Teleprompt iPad app

An app like Teleprompter Pro Lite can help when reading a script.

Now try speaking whilst using the application, making sure that what you’re saying makes sense when you’re working through the app as you would in the video.

What about the content in my video?

You need to make sure you have the correct rights to use the content in your App Preview. This includes any images, videos, sounds, works of text, and any other content created by others. If you don’t want to pay for rights, you can get some great free content at these places:

The tools you need

If you’re developing for iOS, you probably already have all the tools you need to create a preview video. They are:

  • Mac OS X Yosemite (a free download for all Mac owners)
  • Quicktime Player (built into Yosemite)
  • An iOS device running iOS 8
  • The USB cable for your iOS device

If you want to add a bit more to the video, you’ll need:
– A microphone (the headset that came with your iOS device should do, if you don’t have anything else)
– iMovie, Final Cut Pro, or another video editing application

How to get recording

Now you know what you’re going to show and what you’re going to say (if anything) and you’ve got the tools you need, it’s time to get recording.

Getting Connected

To record the video, you’ll need to connect your iOS device to your Mac, and start recording the screen using QuickTime. Here’s how:

  1. Connect your iOS device to your Mac using its USB cable
  2. If prompted, trust the computer on the iOS device
  3. Open QuickTime on the Mac running Yosemite
  4. From the File menu, select New Movie Recording
  5. From the Input dropdown, select your iOS device
  6. The iOS display will be displayed in the QuickTime window


Once your iOS device is plugged in, you need to select it in QuickTime.


Get Recording

Now that your device is connected and QuickTime can see it, you’re ready to get recording.

You’ll need to record at the native resolution of the device you’re using, on an iOS device with at least a 4″ screen. The required resolution for each device is:

App Preview Resolutions

How to edit

If you want to add some images, text or audio to your App Preview, you’ll need to open your recording in a video editing app and do some editing. If you purchased your Mac in 2014, you’ve already got iMovie on your Mac App Store account and you can use this to create your App Previews. You may need to adjust the aspect ratio and rotate clips (iMovie doesn’t do portrait videos at time of writing).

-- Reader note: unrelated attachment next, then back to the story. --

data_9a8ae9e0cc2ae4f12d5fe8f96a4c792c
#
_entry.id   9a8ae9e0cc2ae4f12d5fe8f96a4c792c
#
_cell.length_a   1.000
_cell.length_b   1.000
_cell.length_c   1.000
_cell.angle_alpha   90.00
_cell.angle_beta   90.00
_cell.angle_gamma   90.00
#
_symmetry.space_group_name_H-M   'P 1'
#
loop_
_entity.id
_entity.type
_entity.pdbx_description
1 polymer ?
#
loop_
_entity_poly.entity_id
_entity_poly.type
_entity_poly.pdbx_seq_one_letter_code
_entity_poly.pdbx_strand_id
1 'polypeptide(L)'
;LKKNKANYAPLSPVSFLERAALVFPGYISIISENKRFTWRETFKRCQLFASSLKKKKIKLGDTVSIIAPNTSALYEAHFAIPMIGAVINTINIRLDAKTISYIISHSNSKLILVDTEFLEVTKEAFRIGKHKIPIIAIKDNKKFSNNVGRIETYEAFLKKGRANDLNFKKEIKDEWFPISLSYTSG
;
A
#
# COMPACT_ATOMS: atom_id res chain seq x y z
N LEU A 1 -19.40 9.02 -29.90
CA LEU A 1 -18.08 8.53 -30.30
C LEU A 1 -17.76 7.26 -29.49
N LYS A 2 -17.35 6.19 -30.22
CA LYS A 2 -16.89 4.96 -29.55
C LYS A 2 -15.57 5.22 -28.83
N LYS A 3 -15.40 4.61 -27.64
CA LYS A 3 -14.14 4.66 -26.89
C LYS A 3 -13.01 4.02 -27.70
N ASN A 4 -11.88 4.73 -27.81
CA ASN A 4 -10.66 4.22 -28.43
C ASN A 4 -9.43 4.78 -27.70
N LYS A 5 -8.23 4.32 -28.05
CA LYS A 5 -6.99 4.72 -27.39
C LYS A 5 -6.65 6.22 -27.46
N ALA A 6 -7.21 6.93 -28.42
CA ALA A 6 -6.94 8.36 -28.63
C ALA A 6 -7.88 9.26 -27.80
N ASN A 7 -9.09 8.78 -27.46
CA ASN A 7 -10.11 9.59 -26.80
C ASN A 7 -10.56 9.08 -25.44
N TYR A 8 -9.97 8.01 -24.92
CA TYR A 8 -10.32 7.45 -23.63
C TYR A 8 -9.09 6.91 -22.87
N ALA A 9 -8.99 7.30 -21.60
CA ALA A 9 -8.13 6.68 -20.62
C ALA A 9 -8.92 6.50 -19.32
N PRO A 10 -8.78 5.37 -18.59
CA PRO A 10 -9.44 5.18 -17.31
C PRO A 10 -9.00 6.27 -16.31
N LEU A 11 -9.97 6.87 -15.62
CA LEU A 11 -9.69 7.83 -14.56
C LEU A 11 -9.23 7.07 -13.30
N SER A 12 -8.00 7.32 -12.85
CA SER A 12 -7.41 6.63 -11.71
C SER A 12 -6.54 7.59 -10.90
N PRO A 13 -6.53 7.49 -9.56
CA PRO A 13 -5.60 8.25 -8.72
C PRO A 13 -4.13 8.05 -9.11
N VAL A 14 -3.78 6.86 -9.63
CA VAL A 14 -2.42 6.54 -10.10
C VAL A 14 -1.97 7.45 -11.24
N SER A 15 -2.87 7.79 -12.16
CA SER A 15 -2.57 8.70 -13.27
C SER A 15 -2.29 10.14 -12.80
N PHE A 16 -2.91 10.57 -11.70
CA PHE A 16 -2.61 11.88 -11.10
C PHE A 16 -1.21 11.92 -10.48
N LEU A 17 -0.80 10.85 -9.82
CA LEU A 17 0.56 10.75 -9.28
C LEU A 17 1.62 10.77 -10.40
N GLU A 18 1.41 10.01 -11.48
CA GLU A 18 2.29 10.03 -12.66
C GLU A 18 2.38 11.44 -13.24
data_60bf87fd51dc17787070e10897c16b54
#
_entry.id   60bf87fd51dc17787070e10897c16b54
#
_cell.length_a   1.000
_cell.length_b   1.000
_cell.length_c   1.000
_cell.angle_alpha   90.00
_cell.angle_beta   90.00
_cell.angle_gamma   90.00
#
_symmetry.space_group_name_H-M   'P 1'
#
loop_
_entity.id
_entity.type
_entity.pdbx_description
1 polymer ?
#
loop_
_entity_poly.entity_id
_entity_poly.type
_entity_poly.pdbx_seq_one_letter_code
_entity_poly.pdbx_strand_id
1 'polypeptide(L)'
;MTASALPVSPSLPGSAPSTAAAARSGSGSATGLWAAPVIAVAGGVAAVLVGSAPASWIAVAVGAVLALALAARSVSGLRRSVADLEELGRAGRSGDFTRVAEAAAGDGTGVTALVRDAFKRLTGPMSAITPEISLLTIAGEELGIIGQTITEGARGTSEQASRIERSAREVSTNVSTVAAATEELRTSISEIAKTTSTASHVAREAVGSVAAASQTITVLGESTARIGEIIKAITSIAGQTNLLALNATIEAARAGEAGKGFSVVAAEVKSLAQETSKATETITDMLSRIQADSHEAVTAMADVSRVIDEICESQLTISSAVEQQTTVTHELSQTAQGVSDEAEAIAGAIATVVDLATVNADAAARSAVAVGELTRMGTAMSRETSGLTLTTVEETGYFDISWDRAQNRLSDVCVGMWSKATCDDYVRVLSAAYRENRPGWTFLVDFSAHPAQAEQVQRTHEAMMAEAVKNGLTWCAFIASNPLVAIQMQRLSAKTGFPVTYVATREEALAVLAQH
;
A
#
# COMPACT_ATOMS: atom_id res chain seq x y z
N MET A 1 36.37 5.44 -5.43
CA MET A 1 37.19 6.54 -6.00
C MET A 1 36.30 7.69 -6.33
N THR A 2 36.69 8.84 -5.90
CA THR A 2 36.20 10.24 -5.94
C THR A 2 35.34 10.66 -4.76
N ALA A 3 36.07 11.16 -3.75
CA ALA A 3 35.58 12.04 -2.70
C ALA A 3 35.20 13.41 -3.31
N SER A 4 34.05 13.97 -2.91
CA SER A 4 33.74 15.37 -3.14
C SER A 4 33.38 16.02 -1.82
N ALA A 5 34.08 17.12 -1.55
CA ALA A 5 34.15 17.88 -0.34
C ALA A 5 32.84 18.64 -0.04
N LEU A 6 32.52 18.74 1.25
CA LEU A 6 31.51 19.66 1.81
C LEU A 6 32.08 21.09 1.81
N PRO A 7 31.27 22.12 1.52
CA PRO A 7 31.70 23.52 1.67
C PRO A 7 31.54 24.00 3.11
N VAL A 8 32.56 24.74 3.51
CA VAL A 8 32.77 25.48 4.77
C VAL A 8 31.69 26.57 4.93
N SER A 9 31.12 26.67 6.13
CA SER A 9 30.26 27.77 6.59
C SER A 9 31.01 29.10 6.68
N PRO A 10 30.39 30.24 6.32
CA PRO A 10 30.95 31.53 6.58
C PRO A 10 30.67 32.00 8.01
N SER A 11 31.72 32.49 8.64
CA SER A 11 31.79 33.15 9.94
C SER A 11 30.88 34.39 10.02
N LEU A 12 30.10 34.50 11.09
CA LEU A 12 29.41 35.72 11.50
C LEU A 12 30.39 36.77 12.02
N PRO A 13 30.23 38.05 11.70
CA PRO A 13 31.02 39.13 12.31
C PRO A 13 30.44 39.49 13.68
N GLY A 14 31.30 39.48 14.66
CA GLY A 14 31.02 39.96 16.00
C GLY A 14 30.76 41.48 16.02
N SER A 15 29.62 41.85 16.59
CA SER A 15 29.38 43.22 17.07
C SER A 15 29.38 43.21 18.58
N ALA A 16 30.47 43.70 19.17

Update: Apple quietly released a new version of iMovie when it released Yosemite. This update supports creating App Preview videos, importing iPhone and iPad recordings from QuickTime Player, 11 animated titles designed to showcase your apps, and the ability to easily export for the App Store.

iMovie Preview

If you’re using iMovie, you may have to tilt your head when making a portrait preview.

If you want to do something flashier, you can purchase and download Final Cut Pro or another video editing software. These apps give you a lot more control and options for what you do with your video. You can add effects, overlay objects and images, strip out audio and redo, etc, etc.

If you’re looking for something free and open source, take a look at Blender. It can take a while to master, but is an incredibly powerful piece of editing software.

I won’t go into the nitty gritty of how to edit your videos here, as this will depend on your personal style and the editing suite you’re using. But, remember these points:

  • Portrait videos are preferred, as anyone viewing them won’t have to rotate their device
  • Your video must be between 15 and 30 seconds long
  • Overlay images and text only where it’s necessary
  • For other tips, visit https://developer.apple.com/app-store/app-previews/

Why do it this way?

As is so often the case with iOS development, this is the way Apple wants these things done, and so we must obey. Following the above tips and steps should mean you end up with a great App Preview that Apple is happy to put on your app store page.

Examples of great App Previews

Stuck for inspiration? Check out these great App Previews for Table Tennis Touch and Clear!

Over To You!

Have you already made an App Preview or got some great ideas about how you’re going to do it? Let us know in the comments or on the forum.